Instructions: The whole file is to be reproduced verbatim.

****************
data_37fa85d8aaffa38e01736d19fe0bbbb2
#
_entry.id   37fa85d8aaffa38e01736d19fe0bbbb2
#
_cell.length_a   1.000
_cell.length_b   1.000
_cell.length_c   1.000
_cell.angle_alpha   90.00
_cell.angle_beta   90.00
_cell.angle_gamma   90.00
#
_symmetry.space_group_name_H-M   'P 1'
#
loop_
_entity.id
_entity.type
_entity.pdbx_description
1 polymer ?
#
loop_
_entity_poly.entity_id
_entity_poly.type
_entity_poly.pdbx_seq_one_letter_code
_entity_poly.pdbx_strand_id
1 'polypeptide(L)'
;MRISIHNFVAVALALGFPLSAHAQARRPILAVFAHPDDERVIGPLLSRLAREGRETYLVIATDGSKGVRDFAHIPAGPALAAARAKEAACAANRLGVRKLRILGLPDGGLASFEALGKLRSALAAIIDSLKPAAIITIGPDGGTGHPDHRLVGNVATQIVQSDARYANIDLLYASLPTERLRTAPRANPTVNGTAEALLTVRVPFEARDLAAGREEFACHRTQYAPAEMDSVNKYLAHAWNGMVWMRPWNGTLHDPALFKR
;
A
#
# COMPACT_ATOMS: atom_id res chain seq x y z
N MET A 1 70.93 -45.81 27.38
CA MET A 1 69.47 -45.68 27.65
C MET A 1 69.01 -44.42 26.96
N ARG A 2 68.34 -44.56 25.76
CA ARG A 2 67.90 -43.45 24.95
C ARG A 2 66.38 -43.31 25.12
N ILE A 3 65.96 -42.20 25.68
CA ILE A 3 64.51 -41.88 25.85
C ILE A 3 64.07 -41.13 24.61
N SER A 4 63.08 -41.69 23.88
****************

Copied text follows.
data_37fa85d8aaffa38e01736d19fe0bbbb2
#
_entry.id   37fa85d8aaffa38e01736d19fe0bbbb2
#
_cell.length_a   1.000
_cell.length_b   1.000
_cell.length_c   1.000
_cell.angle_alpha   90.00
_cell.angle_beta   90.00
_cell.angle_gamma   90.00
#
_symmetry.space_group_name_H-M   'P 1'
#
loop_
_entity.id
_entity.type
_entity.pdbx_description
1 polymer ?
#
loop_
_entity_poly.entity_id
_entity_poly.type
_entity_poly.pdbx_seq_one_letter_code
_entity_poly.pdbx_strand_id
1 'polypeptide(L)'
;MRISIHNFVAVALALGFPLSAHAQARRPILAVFAHPDDERVIGPLLSRLAREGRETYLVIATDGSKGVRDFAHIPAGPALAAARAKEAACAANRLGVRKLRILGLPDGGLASFEALGKLRSALAAIIDSLKPAAIITIGPDGGTGHPDHRLVGNVATQIVQSDARYANIDLLYASLPTERLRTAPRANPTVNGTAEALLTVRVPFEARDLAAGREEFACHRTQYAPAEMDSVNKYLAHAWNGMVWMRPWNGTLHDPALFKR
;
A
#
# COMPACT_ATOMS: atom_id res chain seq x y z
N MET A 1 70.93 -45.81 27.38
CA MET A 1 69.47 -45.68 27.65
C MET A 1 69.01 -44.42 26.96
N ARG A 2 68.34 -44.56 25.76
CA ARG A 2 67.90 -43.45 24.95
C ARG A 2 66.38 -43.31 25.12
N ILE A 3 65.96 -42.20 25.68
CA ILE A 3 64.51 -41.88 25.85
C ILE A 3 64.07 -41.13 24.61
N SER A 4 63.08 -41.69 23.88